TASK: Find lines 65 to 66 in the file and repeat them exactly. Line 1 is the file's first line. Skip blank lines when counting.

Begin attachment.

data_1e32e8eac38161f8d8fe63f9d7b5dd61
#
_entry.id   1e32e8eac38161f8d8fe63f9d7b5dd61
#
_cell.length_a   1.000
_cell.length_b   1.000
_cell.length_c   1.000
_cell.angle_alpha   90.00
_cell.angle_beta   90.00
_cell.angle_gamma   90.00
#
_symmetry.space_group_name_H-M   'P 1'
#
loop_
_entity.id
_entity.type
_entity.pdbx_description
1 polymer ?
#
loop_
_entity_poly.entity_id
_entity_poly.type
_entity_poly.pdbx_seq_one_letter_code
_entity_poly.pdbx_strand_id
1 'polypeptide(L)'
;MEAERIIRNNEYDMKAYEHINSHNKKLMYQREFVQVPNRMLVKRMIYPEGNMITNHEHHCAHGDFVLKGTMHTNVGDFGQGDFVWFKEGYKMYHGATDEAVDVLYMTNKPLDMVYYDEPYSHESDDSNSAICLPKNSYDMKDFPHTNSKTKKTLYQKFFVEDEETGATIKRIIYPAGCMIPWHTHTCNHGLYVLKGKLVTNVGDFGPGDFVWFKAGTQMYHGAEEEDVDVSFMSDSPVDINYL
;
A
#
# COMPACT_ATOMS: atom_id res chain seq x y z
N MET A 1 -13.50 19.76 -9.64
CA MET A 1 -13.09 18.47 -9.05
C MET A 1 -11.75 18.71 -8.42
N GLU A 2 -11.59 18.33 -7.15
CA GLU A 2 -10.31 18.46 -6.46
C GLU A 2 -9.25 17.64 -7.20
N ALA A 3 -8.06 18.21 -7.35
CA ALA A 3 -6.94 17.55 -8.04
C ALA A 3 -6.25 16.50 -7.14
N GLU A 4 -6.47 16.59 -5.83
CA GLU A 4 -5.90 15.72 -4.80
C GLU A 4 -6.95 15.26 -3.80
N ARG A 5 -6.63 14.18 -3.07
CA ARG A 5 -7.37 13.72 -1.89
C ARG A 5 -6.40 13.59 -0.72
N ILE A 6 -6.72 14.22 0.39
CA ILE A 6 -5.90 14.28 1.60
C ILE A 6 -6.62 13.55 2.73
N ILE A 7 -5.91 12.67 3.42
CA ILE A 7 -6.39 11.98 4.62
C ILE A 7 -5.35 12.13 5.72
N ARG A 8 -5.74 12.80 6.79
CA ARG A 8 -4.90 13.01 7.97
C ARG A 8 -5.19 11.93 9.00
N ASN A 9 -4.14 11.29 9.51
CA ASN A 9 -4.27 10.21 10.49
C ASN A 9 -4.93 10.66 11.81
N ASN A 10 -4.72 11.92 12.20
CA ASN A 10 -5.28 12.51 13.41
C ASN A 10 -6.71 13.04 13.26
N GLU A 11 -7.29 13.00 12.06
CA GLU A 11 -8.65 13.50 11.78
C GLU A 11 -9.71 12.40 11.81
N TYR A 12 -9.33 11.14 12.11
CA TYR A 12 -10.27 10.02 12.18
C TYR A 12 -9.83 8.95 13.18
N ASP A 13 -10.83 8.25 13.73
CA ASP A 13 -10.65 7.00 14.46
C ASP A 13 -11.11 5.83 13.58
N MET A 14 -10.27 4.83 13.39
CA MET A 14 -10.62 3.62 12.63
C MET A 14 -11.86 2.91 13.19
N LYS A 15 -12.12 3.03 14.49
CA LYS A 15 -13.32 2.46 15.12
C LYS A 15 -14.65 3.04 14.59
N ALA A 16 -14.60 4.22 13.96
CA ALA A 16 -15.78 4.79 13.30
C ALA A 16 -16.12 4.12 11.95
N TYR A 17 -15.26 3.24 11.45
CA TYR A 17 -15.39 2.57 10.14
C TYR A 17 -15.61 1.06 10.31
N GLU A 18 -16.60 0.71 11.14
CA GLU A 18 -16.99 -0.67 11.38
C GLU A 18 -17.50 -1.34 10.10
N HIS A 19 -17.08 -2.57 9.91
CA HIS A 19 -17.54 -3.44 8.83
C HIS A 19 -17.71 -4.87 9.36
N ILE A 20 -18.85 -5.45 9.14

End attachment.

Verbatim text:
CA TYR A 12 -10.27 10.02 12.18
C TYR A 12 -9.83 8.95 13.18